Over the last few months, I’ve struggled with the word unity. Although calls for unity are necessary and appropriate, the word itself seemed to feel off — as if it had lost its flavor. I cringed when I saw unity used to encourage collective direction. Because I couldn’t understand why the word seemed so ill-fitting to me, I quietly decided not to say, write, or meditate on it. However, I noticed on social media that other people were openly rejecting unity as a timely rallying cry, and I thought, What in the world is going on? Why are we rejecting unity? Why does it seem to miss the mark?
Words are extremely vital — words wield worlds!
In the beginning was the Word, and the Word was with God, and the Word was God.(John 1:1)
And speaking the right word is significant.
And God said, “Let there be light,” and there was light. (Genesis 1:3)
Light was conceived in God’s mind. And with an utterance, light was birthed into being. Light existed. As a seasoned prayer person, I have become keenly aware of the impact of words and the power we invoke when we use them. I don’t take words for granted. I approach them with care and accuracy.
During my struggle, I agreed to give the keynote address for a Rev. Dr. Martin Luther King, Jr. Day event. I was asked to include Psalm 133:1, and I winced! I did not want to pontificate on unity. It just didn’t feel right, and I didn’t want to fake it. But when the organizer shared the New Living Translation version of the Scripture, it struck me differently!
How wonderful and pleasant it is when brothers live together in harmony.
Psalm 133:1 (NLT)
Perhaps because I have a musical background, the word harmony spoke to me more distinctly than the word unity. The verses that follow verse 1 of Psalm 133 expound on harmony through the use of similes.
For harmony is as precious as the anointing oil that was poured over Aaron’s head . . .
Psalm 133:2 (NLT)
I dug deeper to learn more about this precious oil that was holy and worthy of anointing a priest. The oil was a mixture of four spices — myrrh, cinnamon, cane, and cassia. Together, they created a fragrant oil, an illustration of different people living in accord with each other.
Verse three gives another simile to give further clarity:
Harmony is as refreshing as the dew from Mount Hermon that falls on the mountains of Zion . . .
Psalm 133:3 (NLT)
The dew from Mount Hermon differs entirely from ordinary dew. This dew, or soft mist, of Mount Hermon is a phenomenon particular to the East and Palestine. During the summer when the heat is hottest and the country is scorched by the sun, the dew comes from the Mediterranean and crawls down the plains, reviving and refreshing every living thing (H. Macmillan, D. D.,The Dew of Hermon, Biblehub.com).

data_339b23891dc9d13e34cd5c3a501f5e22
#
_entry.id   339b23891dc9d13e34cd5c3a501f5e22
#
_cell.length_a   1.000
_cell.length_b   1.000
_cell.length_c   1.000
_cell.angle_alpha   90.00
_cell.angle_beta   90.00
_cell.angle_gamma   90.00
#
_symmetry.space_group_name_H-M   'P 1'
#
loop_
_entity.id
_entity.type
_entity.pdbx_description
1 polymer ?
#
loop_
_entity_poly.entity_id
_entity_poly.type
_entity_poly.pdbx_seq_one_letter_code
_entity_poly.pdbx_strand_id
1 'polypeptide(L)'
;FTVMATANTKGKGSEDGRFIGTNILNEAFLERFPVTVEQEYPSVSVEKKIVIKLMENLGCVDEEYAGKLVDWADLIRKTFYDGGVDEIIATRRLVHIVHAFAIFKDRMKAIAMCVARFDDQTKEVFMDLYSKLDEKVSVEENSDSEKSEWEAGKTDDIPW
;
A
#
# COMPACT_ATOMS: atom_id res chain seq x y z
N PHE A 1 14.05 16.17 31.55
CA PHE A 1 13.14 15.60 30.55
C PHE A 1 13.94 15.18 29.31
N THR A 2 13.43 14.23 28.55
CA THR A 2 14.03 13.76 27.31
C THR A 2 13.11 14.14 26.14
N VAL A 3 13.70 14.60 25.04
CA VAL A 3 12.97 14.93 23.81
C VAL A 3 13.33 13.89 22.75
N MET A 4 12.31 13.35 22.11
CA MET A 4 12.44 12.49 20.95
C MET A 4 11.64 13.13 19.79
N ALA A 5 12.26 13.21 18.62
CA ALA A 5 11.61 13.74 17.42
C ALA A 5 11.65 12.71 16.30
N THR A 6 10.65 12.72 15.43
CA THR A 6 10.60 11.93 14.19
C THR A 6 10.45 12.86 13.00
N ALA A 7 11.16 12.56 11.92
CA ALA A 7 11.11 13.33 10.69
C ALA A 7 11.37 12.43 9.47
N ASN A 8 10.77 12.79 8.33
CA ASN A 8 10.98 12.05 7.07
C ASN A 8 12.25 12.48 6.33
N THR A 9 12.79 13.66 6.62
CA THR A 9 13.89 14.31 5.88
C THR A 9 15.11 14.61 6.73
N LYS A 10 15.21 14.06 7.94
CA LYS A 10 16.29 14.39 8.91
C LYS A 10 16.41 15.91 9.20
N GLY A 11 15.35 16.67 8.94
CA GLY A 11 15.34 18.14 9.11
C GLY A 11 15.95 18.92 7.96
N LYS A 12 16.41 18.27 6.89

It is to this magnificent phenomenon that the psalmist compares the harmony of those who dwell together as brethren.
I was stirred by these beautiful and expressive images. The refreshing dew is called into place by the sweltering heat. An oil worthy of anointing a priest is a mix of four different spices. Harmony is a semblance of differences mixed together. Harmony is the interdependent relationship between intense heat and refreshing dew. The word harmony feels right, appropriate for our directive.
Honestly, I am still uncertain why the word unity doesn’t quite hit the mark for me and so many others. Perhaps the word has been co-opted and overused to imply uniformity. Connotations and implications of words do change with the times. Perhaps unity has been mistaken for compliance, and perhaps I needed to fully comprehend the breadth and width of the word harmony. Read these words again:
A song for pilgrims ascending to Jerusalem. A psalm of David.
How wonderful and pleasant it is
when brothers live together in harmony!
For harmony is as precious as the anointing oil
that was poured over Aaron’s head,
that ran down his beard
and onto the border of his robe.
Harmony is as refreshing as the dew from Mount Hermon
that falls on the mountains of Zion.
And there the Lord has pronounced his blessing,
even life everlasting.
Psalm 133 (NLT)
May we boldly and courageously reach for consonant harmony. And in instances when we feel like our differences are too vast to blend, when the heat feels too intense, and the refreshing seems like it will never come, may we lean in to appreciate the intricate, complex, and interrelated dynamics of harmony.Leave a Comment